I think that’s right. Even granting as I certainly do that Obama was handed a sh!t sandwich and asked to turn it into a steak dinner, after 4 years you can’t shift all the blame.

    If unemployment has dropped another point or two by election day Obama will probably cruise. If it doesn’t, or if we get a double dip then he’s gonna have some ‘splainin to do.

    What Obama can do is press Romney for specifics. Romney won’t have any, he’ll have platitudes and no doubt cuts in corporate tax rates.

    Romney’s not likely to make any major gaffes — he’s played this game before. I don’t think he has any major skeletons. His greatest weakness is that he doesn’t connect emotionally. He’s nobody’s dream of the future, and he can’t do much to change that: he is what he is. He’s going to need to make a plausible case for a specific march to prosperity and the problem he runs into there is that if he starts in with corporate tax cuts (and what else has he got?) he’s going to seem unserious. He cannot afford to seem unserious.

    The big question is how much Romney gets beat up in the nomination process. If Perry gets in he will paint Romney as an out of touch eastern RINO, just slightly effeminate, weak.

  5. An Interested Party says:

    Another sign of a repeat of ’64, perhaps? Romney can be the new Nelson Rockefeller…

  6. Maureen McAllister says:

    Obama has really done nothing!! People well DEMS like to forget that they had the house and the senate for this HOUSING MESS!..Barney Frank!! Frannie and Freddie!! .MY GOD ,Housing is still going down, forclosures are not stopping because there are no JOBS!.. Well no good paying JOBS!.. Unemployment first time filers in the 400,000 .. And in November when the extension ends that’s when the uneployment # will drop because there just not counted anymore.. pretty soon its going to be mathematically impossible for the economy to coming roaring back!!! ..All Obama likes to do is campaign, do talk shows, and take credit for things he had no part of!! .. I guarantee when ousted from office, he is the first president to get his own talk show on MSNBC..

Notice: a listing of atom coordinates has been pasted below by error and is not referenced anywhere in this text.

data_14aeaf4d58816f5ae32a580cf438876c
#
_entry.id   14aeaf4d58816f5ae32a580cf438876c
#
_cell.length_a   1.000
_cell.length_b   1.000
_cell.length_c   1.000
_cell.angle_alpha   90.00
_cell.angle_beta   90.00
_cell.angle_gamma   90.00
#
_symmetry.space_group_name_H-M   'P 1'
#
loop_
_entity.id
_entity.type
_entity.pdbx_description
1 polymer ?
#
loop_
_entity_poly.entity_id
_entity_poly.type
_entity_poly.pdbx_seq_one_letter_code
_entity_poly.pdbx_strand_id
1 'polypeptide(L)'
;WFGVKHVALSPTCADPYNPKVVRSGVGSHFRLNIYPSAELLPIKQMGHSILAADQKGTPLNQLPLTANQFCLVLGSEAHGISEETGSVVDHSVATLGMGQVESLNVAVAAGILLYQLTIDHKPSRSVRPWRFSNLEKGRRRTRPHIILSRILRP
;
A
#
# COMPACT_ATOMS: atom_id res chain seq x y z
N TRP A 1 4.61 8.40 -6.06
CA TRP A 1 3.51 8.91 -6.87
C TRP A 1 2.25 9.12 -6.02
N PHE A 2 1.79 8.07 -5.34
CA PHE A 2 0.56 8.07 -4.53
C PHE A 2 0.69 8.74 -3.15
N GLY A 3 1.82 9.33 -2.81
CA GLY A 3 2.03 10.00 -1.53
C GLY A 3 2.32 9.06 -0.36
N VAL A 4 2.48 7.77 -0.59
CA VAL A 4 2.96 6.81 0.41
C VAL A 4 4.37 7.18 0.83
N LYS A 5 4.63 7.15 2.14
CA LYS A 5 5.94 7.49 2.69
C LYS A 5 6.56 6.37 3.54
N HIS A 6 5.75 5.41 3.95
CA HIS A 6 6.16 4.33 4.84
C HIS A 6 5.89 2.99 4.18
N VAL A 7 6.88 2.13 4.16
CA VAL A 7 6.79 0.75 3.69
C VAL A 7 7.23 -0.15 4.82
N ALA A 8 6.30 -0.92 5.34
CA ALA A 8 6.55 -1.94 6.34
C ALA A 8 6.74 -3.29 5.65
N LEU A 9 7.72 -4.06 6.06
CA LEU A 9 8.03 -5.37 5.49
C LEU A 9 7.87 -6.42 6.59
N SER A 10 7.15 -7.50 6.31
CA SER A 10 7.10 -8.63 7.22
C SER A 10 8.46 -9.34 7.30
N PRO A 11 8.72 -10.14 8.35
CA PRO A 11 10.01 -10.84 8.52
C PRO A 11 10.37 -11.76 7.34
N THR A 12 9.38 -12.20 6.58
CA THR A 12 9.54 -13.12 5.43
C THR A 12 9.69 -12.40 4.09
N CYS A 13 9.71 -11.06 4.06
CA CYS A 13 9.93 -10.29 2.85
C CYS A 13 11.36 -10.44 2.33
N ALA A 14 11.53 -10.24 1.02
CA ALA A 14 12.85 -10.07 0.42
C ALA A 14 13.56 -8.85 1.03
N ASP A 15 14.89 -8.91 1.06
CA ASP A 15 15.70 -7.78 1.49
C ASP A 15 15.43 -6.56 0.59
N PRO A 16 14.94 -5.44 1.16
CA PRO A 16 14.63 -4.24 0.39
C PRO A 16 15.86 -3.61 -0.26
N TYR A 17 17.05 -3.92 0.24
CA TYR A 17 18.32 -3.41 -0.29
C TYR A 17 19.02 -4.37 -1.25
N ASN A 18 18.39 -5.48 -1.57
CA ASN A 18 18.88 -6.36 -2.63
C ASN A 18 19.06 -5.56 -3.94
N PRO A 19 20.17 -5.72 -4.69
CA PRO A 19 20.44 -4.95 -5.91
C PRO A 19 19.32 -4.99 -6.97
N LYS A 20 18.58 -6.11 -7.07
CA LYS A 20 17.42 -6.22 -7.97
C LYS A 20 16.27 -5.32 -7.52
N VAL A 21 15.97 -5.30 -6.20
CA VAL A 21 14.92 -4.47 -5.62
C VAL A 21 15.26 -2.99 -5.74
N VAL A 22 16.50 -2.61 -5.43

7. michael reynolds says:

    Does it concern anyone here at OTB that all the Republican commenters are either stupid or crazy?

  8. john personna says:

    I think that after 4 years of recession most voters know that it’s bigger than a President.

    I mean remember those OTB posts of yore, about how Obama shouldn’t “talk down the economy?” That was a different “then,” when people didn’t get the scale of wealth destruction in the housing and credit crash.

    Roughly, a $4 trillion stimulus didn’t fill a $20 trillion hole.

    Part one of that:

    Including all the stimulus spending, tax cuts, bank bailouts and automatic stabilizers, the Great Recession will add about $4.2 trillion to the federal deficit by the time the economy has fully recovered in 2016, based on back-of-the envelope calculations using figures from the Congressional Budget Office and the congressional Joint Tax Committee.

    Part two of that:

    Wealth destruction probably doesn’t adequately capture what happened in the early stages of the crisis. Wealth was vaporized at a breathtaking, eye-popping speed. American families lost a total of $19.4 trillion (in 2010 dollars) in household wealth from June 2007 to March 2009, when the stimulus started to take hold. First it was the housing market, and then it was the housing and the stock market together that tanked. American families lost $6.4 trillion in home value during this period.

    Pretty simple math, really. Politics aside.

  9. john personna says:

    (I’ve accused tax-cut conservatives of being cargo cultists. You know, build a bamboo airplane in the jungle and the cargo will come back. Or, cut taxes and that $20 will come back.

    They don’t really have a solid grounding for that faith. It is just a bamboo wing and a prayer.)